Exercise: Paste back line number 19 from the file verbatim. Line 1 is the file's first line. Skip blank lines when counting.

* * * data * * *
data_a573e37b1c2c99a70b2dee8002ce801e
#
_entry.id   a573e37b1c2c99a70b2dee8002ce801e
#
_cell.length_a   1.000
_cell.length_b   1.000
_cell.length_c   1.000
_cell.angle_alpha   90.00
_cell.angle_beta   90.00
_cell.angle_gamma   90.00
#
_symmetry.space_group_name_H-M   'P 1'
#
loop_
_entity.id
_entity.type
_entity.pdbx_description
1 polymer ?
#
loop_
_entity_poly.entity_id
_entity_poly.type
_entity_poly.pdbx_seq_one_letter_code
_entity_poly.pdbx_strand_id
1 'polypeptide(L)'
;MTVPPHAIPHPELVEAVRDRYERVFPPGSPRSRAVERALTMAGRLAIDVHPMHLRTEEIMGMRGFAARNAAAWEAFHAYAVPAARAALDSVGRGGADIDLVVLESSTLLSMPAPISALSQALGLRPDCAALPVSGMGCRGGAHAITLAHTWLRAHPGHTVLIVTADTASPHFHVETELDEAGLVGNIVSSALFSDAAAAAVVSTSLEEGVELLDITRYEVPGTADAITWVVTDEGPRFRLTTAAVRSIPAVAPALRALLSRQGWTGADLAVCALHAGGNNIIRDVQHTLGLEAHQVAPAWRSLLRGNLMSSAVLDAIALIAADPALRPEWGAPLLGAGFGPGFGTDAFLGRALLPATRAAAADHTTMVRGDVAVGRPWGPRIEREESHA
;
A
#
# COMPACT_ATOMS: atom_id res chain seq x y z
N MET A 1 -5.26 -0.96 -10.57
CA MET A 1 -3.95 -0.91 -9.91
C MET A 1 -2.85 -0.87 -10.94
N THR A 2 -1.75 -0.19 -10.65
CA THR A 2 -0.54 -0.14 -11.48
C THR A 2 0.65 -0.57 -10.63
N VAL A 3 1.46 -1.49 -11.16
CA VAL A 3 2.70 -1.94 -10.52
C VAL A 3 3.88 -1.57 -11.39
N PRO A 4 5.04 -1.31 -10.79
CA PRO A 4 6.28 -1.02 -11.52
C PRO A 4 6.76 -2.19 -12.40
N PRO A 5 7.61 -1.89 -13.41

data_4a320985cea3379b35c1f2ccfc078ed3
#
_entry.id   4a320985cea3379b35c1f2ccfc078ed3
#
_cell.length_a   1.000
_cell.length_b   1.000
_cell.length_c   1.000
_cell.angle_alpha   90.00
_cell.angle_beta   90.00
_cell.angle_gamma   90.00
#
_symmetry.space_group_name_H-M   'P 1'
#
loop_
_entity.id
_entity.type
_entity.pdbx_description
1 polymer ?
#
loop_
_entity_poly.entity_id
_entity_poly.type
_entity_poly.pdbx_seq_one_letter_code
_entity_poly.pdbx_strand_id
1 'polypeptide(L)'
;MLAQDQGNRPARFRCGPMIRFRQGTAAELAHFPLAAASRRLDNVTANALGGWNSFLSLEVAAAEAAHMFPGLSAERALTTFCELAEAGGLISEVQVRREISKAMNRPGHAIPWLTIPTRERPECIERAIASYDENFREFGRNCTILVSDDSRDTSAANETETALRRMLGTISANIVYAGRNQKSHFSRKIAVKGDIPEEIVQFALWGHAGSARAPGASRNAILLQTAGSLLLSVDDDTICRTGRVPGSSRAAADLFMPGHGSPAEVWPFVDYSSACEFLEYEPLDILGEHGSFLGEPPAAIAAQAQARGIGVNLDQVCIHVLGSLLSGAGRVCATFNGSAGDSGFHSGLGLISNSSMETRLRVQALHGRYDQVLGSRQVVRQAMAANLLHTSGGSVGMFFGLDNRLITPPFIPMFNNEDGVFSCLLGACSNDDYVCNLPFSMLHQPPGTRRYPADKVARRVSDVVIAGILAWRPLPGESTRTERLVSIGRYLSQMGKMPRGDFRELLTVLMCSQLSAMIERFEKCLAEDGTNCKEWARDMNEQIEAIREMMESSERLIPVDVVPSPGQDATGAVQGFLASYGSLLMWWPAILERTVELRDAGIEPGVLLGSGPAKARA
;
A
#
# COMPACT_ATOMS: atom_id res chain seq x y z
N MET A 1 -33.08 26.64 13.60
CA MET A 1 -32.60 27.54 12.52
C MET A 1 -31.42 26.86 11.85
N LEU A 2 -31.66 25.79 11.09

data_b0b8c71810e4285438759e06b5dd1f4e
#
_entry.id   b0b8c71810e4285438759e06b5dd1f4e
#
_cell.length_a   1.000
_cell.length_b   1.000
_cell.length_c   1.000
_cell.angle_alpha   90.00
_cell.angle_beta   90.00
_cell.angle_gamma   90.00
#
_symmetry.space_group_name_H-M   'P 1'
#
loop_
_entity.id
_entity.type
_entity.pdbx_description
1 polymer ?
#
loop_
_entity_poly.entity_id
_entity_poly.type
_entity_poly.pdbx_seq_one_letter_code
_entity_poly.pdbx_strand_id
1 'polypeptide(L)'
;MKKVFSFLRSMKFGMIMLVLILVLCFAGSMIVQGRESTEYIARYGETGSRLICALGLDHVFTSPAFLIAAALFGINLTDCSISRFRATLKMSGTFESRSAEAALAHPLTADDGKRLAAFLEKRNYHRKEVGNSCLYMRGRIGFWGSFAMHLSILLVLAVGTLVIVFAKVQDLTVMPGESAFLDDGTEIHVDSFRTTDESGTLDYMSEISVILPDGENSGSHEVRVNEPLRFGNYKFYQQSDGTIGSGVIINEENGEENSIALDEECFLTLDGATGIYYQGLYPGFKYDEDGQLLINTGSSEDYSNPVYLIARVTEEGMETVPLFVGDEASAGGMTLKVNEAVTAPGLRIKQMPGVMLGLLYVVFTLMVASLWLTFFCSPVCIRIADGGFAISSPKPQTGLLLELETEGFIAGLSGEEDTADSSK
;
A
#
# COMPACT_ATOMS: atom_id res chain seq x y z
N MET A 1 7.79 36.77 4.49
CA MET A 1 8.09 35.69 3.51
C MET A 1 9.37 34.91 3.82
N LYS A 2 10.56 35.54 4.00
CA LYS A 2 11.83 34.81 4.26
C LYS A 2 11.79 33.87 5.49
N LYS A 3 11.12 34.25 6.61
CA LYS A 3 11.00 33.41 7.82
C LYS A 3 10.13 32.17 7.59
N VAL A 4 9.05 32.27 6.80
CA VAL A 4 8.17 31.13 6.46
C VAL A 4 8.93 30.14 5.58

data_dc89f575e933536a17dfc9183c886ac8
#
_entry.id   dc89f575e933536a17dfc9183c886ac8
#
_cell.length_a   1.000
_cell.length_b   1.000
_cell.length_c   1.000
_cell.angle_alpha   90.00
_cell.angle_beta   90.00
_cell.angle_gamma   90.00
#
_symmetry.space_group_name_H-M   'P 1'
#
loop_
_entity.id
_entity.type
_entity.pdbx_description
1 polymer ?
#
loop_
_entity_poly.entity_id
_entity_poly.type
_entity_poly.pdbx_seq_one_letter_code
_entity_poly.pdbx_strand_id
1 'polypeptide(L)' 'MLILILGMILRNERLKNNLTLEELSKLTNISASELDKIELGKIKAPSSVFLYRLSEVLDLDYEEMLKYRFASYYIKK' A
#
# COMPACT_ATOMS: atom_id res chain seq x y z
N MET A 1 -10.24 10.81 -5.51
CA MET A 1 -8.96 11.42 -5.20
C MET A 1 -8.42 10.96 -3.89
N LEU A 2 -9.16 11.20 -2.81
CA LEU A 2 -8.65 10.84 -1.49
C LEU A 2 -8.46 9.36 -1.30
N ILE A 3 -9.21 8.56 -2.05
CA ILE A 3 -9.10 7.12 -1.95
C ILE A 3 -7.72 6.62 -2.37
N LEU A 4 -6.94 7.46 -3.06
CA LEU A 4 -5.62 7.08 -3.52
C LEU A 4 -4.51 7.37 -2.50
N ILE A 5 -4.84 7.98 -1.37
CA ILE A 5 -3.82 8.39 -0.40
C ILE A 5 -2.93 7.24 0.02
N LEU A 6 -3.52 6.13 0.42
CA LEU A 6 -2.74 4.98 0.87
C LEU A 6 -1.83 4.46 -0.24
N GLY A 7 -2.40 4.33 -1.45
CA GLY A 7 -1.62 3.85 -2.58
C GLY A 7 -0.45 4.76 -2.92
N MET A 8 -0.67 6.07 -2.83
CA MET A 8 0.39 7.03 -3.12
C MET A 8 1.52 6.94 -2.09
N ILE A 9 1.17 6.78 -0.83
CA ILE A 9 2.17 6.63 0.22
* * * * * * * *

#